“I’m disappointed. It’s bad enough majority of the justices voted to suspend the implementation,” Baguilat, who is seeking reelection, added.
Leaders of the Catholic Church recently branded supporters of the law as “Team Patay” in huge tarpaulins and posters fronting a number of Catholic churches across the country.
The list includes Senators Francis “Chiz” Escudero, Loren Legarda and Alan Peter Cayetano; Representatives Juan Edgardo “Sonny” Angara Jr. of Aurora province and Juan Castañer “Jackie” Ponce Enrile Jr. of Cagayan province; and Rep. Teodoro “Teddy” Casiño of Bayan Muna party-list and former representative Ana Therisia “Risa” Hontiveros of Akbayan party-list.
So far, the anti-RH campaign launched by various church organizations has been affecting the candidacy of Cayetano who was dislodged in the No. 2 post by former Movie and Television Review and Classification Board chairman Mary Grace Poe-Llamanzares based on the latest survey conducted by Stratpolls.
Hontiveros, another candidate of the administration coalition, is also feeling the effects of the anti-RH campaign and continues to suffer poor ratings not only in Stratpolls but also in Pulse Asia and Social Weather Stations surveys.
Rep. Luzviminda “Luz” Ilagan of Gabriela party-list, who is also seeking reelection in Congress like Baguilat, is unfazed by the latest development.
“Gabriela does not consider the RH law as crucial to its reelection. Its track record of fighting for women’s rights and pursuing a genuine women’s agenda can vouch for us, with or without the RH law,” Ilagan said.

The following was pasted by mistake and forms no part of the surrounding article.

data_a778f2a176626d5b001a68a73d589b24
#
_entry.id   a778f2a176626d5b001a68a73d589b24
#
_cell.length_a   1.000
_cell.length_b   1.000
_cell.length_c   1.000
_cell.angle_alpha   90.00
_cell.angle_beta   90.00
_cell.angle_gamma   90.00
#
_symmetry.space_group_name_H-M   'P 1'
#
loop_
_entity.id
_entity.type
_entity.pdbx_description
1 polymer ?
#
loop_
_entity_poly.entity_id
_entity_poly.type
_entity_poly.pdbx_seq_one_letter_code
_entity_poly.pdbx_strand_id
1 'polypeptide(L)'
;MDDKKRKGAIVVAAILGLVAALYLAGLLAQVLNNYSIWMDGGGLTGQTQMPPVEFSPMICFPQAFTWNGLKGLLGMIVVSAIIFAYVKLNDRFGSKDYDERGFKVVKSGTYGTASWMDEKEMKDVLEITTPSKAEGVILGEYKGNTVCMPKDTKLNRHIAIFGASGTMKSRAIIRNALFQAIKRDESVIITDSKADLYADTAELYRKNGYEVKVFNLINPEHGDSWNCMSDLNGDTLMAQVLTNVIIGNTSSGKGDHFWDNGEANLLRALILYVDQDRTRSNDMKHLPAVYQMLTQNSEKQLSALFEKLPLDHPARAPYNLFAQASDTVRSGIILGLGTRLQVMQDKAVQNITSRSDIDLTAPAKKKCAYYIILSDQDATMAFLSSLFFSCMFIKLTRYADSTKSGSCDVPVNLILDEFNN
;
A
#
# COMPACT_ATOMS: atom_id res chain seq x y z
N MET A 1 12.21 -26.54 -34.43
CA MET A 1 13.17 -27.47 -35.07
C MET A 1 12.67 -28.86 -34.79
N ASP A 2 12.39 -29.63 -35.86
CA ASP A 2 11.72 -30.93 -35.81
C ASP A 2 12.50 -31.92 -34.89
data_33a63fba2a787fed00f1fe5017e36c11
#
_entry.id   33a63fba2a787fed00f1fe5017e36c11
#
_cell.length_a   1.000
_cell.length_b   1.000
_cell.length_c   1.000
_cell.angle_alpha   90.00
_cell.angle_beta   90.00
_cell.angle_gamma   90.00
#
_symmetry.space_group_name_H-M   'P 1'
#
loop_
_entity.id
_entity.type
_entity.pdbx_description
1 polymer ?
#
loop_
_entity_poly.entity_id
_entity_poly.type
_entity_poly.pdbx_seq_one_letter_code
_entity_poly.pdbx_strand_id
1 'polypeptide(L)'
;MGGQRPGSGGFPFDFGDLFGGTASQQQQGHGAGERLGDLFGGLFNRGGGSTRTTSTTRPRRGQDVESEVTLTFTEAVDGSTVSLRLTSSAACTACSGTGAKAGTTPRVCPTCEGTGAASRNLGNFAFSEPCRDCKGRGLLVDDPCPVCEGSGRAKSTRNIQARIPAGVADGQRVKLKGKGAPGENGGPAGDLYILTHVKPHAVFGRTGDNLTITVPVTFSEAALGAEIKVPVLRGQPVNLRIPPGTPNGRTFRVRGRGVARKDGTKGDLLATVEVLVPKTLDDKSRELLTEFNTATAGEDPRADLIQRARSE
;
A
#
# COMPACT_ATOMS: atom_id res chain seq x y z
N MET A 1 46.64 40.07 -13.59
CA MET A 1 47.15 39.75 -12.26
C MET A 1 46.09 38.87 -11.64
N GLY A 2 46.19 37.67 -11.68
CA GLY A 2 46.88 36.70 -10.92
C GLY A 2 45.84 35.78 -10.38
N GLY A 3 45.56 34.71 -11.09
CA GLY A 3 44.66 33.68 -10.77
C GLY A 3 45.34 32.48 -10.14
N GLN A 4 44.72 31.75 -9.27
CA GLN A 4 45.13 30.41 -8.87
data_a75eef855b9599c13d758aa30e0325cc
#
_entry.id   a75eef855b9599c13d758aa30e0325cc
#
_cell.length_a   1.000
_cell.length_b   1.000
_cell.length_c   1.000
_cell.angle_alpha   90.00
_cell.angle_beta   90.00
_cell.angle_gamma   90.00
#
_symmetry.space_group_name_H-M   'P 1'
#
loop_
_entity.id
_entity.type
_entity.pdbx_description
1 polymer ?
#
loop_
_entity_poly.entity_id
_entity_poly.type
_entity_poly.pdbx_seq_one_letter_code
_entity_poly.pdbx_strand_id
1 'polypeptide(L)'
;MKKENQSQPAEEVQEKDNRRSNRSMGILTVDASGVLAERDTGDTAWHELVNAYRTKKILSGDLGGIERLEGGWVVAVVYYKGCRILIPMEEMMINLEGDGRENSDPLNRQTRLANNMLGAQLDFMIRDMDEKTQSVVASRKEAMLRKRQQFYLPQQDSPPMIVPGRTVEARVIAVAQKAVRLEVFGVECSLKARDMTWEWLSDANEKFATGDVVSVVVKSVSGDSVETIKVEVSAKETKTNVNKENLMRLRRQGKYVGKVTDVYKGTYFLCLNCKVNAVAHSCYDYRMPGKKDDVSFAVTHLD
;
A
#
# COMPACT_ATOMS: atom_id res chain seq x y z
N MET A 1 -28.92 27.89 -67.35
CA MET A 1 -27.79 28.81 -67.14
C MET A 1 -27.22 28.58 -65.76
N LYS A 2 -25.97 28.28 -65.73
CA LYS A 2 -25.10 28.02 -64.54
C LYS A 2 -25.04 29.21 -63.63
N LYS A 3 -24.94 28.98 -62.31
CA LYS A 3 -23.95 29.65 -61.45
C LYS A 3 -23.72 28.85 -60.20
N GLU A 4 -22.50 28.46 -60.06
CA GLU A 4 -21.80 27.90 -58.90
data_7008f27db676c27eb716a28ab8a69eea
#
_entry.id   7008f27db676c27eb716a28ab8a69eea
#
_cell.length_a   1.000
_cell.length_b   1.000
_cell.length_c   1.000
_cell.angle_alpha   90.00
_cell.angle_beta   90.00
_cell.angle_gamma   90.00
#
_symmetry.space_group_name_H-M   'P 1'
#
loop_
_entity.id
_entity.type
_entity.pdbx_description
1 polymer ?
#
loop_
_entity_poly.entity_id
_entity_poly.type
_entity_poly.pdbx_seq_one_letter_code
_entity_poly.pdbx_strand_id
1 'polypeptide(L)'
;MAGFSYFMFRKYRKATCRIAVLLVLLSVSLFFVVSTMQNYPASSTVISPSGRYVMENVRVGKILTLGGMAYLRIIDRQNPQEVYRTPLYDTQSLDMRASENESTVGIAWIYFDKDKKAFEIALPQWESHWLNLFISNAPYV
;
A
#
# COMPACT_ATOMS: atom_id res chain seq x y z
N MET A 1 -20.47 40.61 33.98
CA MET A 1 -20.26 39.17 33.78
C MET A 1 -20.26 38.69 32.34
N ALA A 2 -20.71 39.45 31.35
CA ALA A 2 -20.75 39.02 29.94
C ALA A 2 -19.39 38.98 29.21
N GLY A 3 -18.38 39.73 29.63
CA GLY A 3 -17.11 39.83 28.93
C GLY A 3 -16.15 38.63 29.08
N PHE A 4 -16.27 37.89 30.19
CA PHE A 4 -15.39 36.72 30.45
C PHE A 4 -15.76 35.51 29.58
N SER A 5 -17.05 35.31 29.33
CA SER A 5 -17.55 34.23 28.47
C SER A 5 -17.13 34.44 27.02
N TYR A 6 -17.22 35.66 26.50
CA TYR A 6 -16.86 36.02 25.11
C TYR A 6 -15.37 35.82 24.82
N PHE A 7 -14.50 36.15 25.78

Her stance was echoed by Sen. Antonio Trillanes 4th, who is seeking reelection under Team PNoy.
“The SQA on the RH law won’t have an effect on anyone’s candidacy since it is how we voted that truly matters. The sex education starting at Grade 6 is very dangerous and unacceptable,” Trillanes said in a text message to The Manila Times, referring to one of the provisions of the measure.
But for law supporters, Rep. Edcel Lagman of Albay province, Angara and House speaker Feliciano Belmonte Jr. of Quezon City, the stay order is just temporary setback.
“The status quo ante order issued by the Supreme Court is only a temporary delay in the implementation of the reproductive health law to enable the High Court to fully assess the merits and demerits of the pending petitions challenging the constitutionality of the RH law,” Lagman, who defended the law passage before the House plenary floor, said in a statement.
The law, Lagman said, is constitutional because the right to life is not defiled, the right to health is not infringed, it upholds religious freedom and parental role in the rearing of the youth is supported by the State.
“The issuance of the SQA is normal, to give the court enough time to decide on the issue. It doesn’t mean that they have decided the case in favor of the pro or the anti,” Angara said.
Belmonte was hopeful that the main issues will be deliberated on “so that these can be resolved as soon as possible.”
James and Lovely Imbong were the first to question Republic Act 10354, or the Responsible Parenthood and Reproductive Health Act of 2012, which seeks to improve public access to reproductive health services, including natural and artificial family planning options.
The couple argued that the law violates the Constitution, which upholds the ideals of an unconditional respect for life.
Several petitions were also filed before the court, the last of which were those filed by former sen. Francisco Tatad, his wife Fenny and human rights lawyer and The Times columnist Alan Paguia.
With a report from Catherine S. Valente